Jacob Nelson

Department of Tropical Medicine, Medical Microbiology and Pharmacology
John A. Burns School of Medicine, University of Hawaii at Manoa
651 IIalo Street, Bioscience Building 320
Honolulu, Hawaii 96813
E-mail: jacobtn@hawaii.edu

Personal Statement
My career interests lie in vaccine development, pathogenesis and treatment of high risk agents in containment settings and utilizing animal models. I have worked previously with BSL-2 and BSL-3 agents in a variety of species ranging from mice to primates. I have experience developing and validating techniques for GLP regulated studies. My goals are to improve the understanding of arboviral transmission, host cell response and pathogenesis while determining new vaccine and treatment concepts and to improve methods for detection, quantification and animal modeling.

Education
New Mexico State University. B.S., 2007
American Association of Laboratory Animal Science. rLATG, 2012
University of Hawaii at Manoa. Ph.D. candidate, 2012 – present-Tropical Medicine

Experience
2005-2007 – Undergraduate Research Technician, New Mexico State University
2007-2008 – Post-Baccalaureate Research Intern, National Institutes of Health
2010-2012 – Bioscientific Research Technician, Lovelace Respiratory Research Institute
2012 – present – Graduate Research Assistant, Department of Tropical Medicine, Medical Microbiology and Pharmacology, University of Hawaii at Manoa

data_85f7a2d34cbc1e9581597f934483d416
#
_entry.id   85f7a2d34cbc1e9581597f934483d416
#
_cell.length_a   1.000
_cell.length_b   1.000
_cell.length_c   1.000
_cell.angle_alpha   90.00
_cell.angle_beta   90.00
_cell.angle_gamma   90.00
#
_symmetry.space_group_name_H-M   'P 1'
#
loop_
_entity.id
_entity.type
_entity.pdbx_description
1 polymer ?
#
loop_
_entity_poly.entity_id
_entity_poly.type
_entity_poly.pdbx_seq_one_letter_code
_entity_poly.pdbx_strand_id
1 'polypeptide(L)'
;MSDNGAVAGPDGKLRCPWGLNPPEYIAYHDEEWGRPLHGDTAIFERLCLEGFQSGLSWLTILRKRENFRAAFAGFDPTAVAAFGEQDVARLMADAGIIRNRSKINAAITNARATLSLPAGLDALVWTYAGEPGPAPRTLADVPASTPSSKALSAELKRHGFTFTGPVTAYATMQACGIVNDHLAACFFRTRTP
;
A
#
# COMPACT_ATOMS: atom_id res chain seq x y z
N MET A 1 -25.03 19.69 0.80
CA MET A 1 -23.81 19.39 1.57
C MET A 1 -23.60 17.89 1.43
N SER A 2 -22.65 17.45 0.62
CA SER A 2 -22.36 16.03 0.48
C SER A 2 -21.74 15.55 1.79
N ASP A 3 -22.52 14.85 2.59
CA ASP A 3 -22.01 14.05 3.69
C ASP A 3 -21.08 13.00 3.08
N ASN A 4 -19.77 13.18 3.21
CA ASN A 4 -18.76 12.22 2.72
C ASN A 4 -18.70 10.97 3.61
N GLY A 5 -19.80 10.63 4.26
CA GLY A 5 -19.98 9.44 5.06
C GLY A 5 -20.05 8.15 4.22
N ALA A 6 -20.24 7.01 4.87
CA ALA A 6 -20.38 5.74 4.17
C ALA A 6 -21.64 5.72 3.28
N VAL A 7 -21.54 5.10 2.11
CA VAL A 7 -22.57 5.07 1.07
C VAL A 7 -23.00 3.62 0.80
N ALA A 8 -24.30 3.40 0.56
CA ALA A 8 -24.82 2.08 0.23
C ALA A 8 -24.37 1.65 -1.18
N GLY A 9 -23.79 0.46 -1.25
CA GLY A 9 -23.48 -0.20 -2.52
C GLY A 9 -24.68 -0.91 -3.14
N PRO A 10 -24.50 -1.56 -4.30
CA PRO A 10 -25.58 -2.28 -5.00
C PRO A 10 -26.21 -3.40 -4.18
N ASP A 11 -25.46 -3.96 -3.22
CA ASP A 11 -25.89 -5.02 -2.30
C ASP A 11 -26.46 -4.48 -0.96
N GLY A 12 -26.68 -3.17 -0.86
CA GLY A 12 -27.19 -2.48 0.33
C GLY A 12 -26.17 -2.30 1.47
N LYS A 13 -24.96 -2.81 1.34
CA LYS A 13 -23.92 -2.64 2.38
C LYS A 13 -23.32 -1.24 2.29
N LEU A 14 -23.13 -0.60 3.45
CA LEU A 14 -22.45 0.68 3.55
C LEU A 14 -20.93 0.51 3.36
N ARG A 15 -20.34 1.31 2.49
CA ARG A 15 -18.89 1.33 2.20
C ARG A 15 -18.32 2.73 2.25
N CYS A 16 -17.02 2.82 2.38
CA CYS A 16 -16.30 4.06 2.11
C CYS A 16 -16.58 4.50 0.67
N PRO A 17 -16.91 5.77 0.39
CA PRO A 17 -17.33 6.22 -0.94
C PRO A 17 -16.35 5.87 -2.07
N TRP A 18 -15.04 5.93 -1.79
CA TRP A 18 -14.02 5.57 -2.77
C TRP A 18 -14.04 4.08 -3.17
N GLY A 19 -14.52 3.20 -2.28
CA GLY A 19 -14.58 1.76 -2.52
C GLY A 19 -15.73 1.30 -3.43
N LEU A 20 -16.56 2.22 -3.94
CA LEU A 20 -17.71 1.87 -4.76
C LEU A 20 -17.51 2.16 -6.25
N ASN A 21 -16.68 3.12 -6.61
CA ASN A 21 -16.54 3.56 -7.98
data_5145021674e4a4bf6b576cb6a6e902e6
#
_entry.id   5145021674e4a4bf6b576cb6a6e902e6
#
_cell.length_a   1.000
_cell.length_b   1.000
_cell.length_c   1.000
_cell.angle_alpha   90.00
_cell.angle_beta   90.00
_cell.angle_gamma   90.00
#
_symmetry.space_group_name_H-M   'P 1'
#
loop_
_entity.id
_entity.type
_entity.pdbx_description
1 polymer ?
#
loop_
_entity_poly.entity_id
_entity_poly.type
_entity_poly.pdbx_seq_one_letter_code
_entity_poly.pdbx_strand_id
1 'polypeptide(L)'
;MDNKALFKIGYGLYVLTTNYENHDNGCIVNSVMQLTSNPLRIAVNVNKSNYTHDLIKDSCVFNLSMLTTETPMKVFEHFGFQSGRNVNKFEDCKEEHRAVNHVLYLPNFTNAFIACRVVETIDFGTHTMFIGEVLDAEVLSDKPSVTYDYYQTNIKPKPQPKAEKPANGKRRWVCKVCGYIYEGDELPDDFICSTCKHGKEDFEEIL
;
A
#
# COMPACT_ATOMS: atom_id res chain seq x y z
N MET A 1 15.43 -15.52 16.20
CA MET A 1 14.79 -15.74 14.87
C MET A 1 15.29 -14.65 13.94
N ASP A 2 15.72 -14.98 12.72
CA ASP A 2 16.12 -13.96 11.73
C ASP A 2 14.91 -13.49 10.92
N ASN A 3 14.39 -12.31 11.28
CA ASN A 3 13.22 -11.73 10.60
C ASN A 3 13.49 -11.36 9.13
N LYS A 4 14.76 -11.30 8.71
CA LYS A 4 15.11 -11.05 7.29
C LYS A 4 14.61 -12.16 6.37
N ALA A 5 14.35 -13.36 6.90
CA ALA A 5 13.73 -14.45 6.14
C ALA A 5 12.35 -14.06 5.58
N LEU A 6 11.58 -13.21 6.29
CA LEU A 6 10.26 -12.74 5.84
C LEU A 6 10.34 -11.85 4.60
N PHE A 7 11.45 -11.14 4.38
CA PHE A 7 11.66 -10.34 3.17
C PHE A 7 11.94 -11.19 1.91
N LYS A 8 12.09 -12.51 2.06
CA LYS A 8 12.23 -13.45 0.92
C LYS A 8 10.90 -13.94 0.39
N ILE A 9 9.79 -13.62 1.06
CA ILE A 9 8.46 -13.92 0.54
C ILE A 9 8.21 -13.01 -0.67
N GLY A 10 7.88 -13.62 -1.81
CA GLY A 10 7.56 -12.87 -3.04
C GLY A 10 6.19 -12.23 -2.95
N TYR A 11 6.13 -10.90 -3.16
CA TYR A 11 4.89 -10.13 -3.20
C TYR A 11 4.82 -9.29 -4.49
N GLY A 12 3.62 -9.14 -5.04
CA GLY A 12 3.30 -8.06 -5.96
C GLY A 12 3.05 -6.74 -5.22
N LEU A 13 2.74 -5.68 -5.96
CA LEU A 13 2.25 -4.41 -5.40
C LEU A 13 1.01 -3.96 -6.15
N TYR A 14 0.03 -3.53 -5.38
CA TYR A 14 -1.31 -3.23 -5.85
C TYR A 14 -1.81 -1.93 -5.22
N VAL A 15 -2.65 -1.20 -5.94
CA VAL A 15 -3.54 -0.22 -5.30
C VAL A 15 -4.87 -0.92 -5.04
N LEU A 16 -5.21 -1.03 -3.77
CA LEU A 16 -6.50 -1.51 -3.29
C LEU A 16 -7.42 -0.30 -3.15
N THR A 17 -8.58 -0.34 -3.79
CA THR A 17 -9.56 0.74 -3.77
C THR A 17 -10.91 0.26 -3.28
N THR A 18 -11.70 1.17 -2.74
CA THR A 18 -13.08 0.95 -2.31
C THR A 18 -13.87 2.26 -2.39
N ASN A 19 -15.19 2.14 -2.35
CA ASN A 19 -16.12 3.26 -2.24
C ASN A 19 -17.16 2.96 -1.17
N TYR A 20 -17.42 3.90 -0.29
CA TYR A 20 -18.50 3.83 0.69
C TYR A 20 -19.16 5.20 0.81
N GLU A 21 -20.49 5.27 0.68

Interests and Hobbies
My interests include increasing knowledge of disease progression and treatment by utilizing animal models, however, I am also involved in advancing animal research as a whole.  I am a member of the American Association of Laboratory Animal Science (AALAS) and I am also a certified Registered Laboratory Animal Technologist (rLATG) through AALAS.  I have presented data and attended meetings with International Meeting of Emerging Diseases and Surveillance (IMED), American Society of Tropical Medicine and Hygiene (ASTMH), and departmental biosymposiums with NMSU and NIH.  In 2007 I received an award for best undergraduate presentation in biology at the NMSU biosymposium.  In my spare time I enjoy herpetology, hiking, kayaking, fishing, travel, film and literature.

Publications
Hanley KA, Nelson JT, Schirtzinger EE, Whitehead SS, Hanson CT. (2008). Superior infectivity for mosquito vectors contributes to competitive displacement among strains of dengue virus. BMC Ecology.  13; 8.1

Bennett RS, Nelson JT, Gresko AK, Murphy BR, Whitehead SS.  (2011).   The full genome sequence of three strains of Jamestown Canyon virus and their pathogenesis in mice or monkeys. Virology Journal. 8:136.

Bennett RS, Gresko AK, Nelson JT, Murphy BR, Whitehead SS.  (2012). A recombinant chimeric La Crosse virus expressing the surface glycoproteins of Jamestown Canyon virus is immunogenic and protective against challenge with either parental virus in mice or monkeys. Journal of Virology. (86)1.